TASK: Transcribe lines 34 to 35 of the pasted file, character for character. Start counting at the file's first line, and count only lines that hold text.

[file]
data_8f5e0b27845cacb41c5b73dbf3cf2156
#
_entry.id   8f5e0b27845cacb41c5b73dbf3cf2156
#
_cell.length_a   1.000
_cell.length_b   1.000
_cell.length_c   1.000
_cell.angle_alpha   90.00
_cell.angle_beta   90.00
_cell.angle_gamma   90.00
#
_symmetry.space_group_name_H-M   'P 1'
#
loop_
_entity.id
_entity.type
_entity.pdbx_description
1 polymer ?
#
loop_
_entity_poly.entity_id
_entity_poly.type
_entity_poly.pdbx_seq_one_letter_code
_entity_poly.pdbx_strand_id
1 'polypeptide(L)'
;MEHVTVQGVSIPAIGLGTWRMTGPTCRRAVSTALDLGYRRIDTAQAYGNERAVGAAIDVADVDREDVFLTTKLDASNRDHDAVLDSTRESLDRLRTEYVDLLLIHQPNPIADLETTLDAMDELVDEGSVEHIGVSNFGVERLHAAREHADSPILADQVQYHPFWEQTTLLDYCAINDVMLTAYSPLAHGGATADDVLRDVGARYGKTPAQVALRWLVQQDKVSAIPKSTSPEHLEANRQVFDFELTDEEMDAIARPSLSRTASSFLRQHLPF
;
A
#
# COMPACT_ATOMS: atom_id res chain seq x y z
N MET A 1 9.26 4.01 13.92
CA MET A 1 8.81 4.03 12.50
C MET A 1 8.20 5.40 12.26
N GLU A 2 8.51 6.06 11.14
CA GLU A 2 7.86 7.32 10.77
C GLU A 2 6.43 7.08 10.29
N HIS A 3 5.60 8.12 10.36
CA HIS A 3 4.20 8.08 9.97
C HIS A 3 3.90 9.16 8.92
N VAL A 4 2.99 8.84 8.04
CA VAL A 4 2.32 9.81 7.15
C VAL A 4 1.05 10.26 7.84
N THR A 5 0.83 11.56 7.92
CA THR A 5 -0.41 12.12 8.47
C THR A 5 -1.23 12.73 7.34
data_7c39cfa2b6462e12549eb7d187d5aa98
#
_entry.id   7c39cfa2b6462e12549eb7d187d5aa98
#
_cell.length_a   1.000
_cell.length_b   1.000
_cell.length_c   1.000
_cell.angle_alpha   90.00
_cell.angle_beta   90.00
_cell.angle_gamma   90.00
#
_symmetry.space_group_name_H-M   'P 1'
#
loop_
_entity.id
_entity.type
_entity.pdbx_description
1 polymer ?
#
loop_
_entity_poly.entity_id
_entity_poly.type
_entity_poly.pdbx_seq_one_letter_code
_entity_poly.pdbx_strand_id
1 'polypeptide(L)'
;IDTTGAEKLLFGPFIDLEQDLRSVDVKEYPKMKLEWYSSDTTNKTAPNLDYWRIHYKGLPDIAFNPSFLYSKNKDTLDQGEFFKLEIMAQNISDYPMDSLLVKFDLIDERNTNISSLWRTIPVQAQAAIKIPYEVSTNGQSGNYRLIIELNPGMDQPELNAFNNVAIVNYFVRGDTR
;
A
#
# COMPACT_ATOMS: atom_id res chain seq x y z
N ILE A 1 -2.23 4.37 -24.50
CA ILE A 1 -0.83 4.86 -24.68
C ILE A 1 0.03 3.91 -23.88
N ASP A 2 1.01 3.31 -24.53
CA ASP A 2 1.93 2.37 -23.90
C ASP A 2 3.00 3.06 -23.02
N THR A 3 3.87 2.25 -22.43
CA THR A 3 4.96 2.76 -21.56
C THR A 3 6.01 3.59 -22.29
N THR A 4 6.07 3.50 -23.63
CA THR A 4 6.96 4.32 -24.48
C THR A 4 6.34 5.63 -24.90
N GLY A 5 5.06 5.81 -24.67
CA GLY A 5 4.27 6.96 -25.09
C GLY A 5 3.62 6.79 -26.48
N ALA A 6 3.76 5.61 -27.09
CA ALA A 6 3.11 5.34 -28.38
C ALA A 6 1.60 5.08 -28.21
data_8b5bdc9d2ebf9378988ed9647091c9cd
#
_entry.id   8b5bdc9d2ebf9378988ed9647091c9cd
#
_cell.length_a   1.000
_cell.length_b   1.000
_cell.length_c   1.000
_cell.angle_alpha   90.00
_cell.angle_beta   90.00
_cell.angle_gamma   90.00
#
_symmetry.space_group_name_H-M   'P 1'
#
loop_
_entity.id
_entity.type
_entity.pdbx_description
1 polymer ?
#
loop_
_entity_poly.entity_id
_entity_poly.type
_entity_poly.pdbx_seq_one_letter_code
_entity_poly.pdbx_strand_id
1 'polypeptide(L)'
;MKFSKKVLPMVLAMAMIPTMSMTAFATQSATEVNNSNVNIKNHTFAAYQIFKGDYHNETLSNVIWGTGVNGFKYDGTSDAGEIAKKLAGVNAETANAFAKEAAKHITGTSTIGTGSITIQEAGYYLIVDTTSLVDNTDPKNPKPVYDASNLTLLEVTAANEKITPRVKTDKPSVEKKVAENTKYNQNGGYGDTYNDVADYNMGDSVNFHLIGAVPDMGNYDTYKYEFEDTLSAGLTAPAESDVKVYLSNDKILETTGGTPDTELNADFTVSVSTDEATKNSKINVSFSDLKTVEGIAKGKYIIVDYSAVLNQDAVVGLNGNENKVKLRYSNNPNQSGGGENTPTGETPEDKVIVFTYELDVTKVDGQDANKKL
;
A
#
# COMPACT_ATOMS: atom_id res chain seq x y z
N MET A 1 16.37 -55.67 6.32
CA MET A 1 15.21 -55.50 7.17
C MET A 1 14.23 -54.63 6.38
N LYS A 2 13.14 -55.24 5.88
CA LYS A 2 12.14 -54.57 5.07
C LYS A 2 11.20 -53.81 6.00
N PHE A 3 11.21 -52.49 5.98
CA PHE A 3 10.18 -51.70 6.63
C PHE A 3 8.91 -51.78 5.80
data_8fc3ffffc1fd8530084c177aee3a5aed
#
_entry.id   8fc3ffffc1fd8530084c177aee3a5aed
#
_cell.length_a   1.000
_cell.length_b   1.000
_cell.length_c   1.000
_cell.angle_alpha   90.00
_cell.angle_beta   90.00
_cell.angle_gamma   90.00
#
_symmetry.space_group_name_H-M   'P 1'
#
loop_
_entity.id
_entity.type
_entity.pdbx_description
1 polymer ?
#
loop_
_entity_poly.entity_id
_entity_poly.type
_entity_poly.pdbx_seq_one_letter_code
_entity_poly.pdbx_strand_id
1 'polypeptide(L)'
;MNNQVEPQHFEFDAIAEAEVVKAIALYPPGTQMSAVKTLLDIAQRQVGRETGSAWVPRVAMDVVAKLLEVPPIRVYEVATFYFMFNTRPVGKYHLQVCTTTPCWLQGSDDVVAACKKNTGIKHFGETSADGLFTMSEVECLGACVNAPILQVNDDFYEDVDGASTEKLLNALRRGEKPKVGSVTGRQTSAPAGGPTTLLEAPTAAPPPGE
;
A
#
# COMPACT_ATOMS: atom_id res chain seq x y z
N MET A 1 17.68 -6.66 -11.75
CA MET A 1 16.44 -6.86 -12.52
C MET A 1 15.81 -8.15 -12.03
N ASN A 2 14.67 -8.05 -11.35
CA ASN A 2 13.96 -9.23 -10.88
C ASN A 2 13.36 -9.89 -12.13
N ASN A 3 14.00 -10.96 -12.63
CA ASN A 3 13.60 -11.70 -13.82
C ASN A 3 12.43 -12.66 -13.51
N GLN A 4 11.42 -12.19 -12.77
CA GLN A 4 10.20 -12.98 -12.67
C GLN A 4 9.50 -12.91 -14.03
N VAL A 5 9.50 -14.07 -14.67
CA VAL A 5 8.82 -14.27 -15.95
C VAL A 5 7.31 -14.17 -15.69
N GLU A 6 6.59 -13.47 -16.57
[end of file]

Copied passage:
N GLU A 2 8.51 6.06 11.14
CA GLU A 2 7.86 7.32 10.77